United States District Court, D. South Carolina, Charleston Division
REPORT AND RECOMMENDATION
GORDON BAKER, UNITED STATES MAGISTRATE JUDGE
proceeding pro se and in forma pauperis,
brought this action pursuant to 42 U.S.C. § 1983. (Dkt.
No. 1.) This matter is before the Court upon Defendants'
Motion for Summary Judgment. (Dkt. No. 23.) Pursuant to the
provisions of Title 28, United States Code, Section 636(b)(1)
and Local Rule 73.02(B)(2)(e), D.S.C., all pretrial matters
in cases involving pro se litigants are referred to
a United States Magistrate Judge for consideration. For the
reasons set forth herein, the undersigned recommends granting
events giving rise to the instant action occurred on the
evening of September 22, 2017, when Plaintiff fell in the
shower while she was a pretrial detainee at Chesterfield
County Detention Center (“the Detention Center”).
(Dkt. No. 1 at 5.) According to Plaintiff,
she stepped on the cement area between the inside shower and
where you hang your towel, attempting to retrieve her
conditioner. Due to the fact the paint on the floor is very
oily, slippery, and has no mat, she lost her balance. At this
point, Plaintiff attempted to grab the wall to brace her
fall, and fell and hit the left side of her face. She had a
knot-like contusion on her head and a black eye from the
cement stool. Due to the hard fall, Plaintiff became very
nauseated and eventually had to vomit, and threw up all the
contents on her stomach.
(Id. at 5-7.) Plaintiff further alleges that the
“staff at the jail waited until the next morning to
allow [her] to see the nurse. The nurse became very upset
stating ‘they should have taken you to the hospital
last night.' The nurse immediately sent Plaintiff to
McLeod Medical Center in Cheraw, SC on [September 23,
2017].” (Id. at 6.) The Complaint describes
Plaintiff's injuries as a “knot-like contusion on
her head and a black eye. Due to the serious head trauma and
pain, she needs to take a CAT scan and see a
neurologist.” (Id. at 7.) Plaintiff alleges
that Defendants have violated her rights under the Eighth
Amendment and the Sixth Amendment of the United States
Constitution. (Id. at 4.) She seeks actual and
punitive damages. (Id. at 7.) Plaintiff also seeks
injunctive relief in that “she be allowed to receive a
CAT scan and see a neurologist, ” or if the jail
refuses such relief, that “she be given a reasonable
bond . . . so [that] she can receive adequate medical
March 7, 2018, Defendants filed a Motion for Summary
Judgment. (Dkt. No. 23.) By Order filed March 8, 2018,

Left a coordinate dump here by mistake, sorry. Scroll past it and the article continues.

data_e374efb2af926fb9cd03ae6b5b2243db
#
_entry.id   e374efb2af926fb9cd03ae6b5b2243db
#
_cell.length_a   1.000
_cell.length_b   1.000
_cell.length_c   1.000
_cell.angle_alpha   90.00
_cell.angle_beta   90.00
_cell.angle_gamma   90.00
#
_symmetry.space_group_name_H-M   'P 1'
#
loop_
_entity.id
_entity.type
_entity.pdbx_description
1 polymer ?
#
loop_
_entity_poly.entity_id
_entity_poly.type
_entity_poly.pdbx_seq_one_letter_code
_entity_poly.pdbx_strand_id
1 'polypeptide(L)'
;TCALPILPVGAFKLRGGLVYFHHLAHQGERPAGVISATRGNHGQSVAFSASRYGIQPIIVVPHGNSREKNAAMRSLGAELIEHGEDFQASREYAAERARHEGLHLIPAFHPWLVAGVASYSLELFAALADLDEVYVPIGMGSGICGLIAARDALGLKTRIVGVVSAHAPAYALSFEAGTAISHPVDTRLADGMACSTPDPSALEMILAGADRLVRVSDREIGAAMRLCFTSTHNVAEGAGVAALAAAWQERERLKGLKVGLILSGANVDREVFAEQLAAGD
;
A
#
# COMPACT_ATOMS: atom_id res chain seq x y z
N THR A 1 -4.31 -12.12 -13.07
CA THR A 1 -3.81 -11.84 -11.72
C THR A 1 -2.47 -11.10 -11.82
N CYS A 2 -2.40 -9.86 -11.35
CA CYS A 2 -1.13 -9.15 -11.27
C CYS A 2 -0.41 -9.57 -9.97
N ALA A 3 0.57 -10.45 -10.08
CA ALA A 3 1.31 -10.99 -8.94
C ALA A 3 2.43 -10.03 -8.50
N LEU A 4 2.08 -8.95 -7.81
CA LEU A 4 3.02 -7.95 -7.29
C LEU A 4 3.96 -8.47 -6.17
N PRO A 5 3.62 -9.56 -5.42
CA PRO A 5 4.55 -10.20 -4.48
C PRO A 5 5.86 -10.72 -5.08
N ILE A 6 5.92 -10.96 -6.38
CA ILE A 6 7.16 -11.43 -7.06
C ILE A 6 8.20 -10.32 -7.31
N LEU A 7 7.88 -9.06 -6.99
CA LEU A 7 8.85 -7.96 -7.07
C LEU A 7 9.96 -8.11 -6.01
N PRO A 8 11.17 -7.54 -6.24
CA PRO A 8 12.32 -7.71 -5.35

pursuant to Roseboro v. Garrison, 528 F.2d 309 (4th
Cir. 1975), Plaintiff was advised of the dismissal procedure
and the possible consequences if she failed to adequately
respond to the motion. (Dkt. No. 24.) Plaintiff filed a
Response in Opposition to Defendants' motion and a
supplement to her response on March 15, 2018 and June 1,
2018, respectively. (Dkt. Nos. 26; 34.)
Liberal Construction of Pro Se Complaint
brought this action pro se, which requires the Court
to liberally construe her pleadings. Estelle v.
Gamble, 429 U.S. 97, 106 (1976); Haines v.
Kerner, 404 U.S. 519, 520 (1972) (per curiam); Loe
v. Armistead, 582 F.2d 1291, 1295 (4th Cir. 1978);
Gordon v. Leeke, 574 F.2d 1147, 1151 (4th Cir.
1978). Pro se pleadings are held to a less stringent
standard than those drafted by attorneys. Haines,
404 U.S. at 520.. The mandated liberal construction means
that only if the court can reasonably read the pleadings to
state a valid claim on which the complainant could prevail,
it should do so. Barnett v. Hargett, 174 F.3d 1128,
1133 (10th Cir. 1999). A court may not construct the
complainant's legal arguments for her. Small v.
Endicott, 998 F.2d 411, 417-18 (7th Cir. 1993). Nor
should a court “conjure up questions never squarely
presented.” Beaudett v. City of Hampton, 775
F.2d 1274, 1278 (4th Cir. 1985).
Rule 12(b)(6) Dismissal Standard
argue that Plaintiff fails to state a claim upon which relief
can be granted. Under Rule 12(b)(6) of the Federal Rules of
Civil Procedure, a claim should be dismissed if it fails to
state a claim upon which relief can be granted. When
considering a motion to dismiss, the court should
“accept as true all well-pleaded allegations and should
view the complaint in a light most favorable to the
plaintiff.” Mylan Labs., Inc. v. Matkari, 7
F.3d 1130, 1134 (4th Cir. 1993). However, the court
“need not accept the legal conclusions drawn from the
facts” nor “accept as true unwarranted
inferences, unreasonable conclusions, or arguments.”
Eastern Shore Mkts., Inc. v. J.D. Assocs. Ltd.
P'ship, 213 F.3d 175, 180 (4th Cir. 2000). Further,
for purposes of a Rule 12(b)(6) motion, a court may rely on
only the complaint's allegations and those documents
attached as exhibits or incorporated by reference. See
Simons v. Montgomery Cty. Police Officers, 762 F.2d 30,
31 (4th Cir. 1985). If matters outside the pleadings are
presented to and not excluded by the court, the motion is
treated as one for summary judgment under Rule 56 of the
Federal Rules of Civil Procedure. Fed.R.Civ.P. 12(d).
Summary Judgment Standard
further argue that Plaintiff's claims also fail on their
merits. Pursuant to Rule 56 of the Federal Rules of Civil
Procedure, summary judgment “shall” be granted
“if the movant shows that there is no genuine dispute
as to any material fact and that the movant is entitled to
judgment as a matter of law.” Fed.R.Civ.P. 56(a).
“Facts are ‘material' when they might affect
the outcome of the case, and a ‘genuine issue'
exists when the evidence would allow a reasonable jury to
return a verdict for the nonmoving party.” The News
& Observer Publ'g Co. v. Raleigh-Durham Airport
Auth., 597 F.3d 570, 576 (4th Cir. 2010) (citing
Anderson v. Liberty Lobby, Inc., 477 U.S. 242, 248
(1986)). In ruling on a motion for summary judgment,
“‘the nonmoving party's evidence is to be
believed, and ...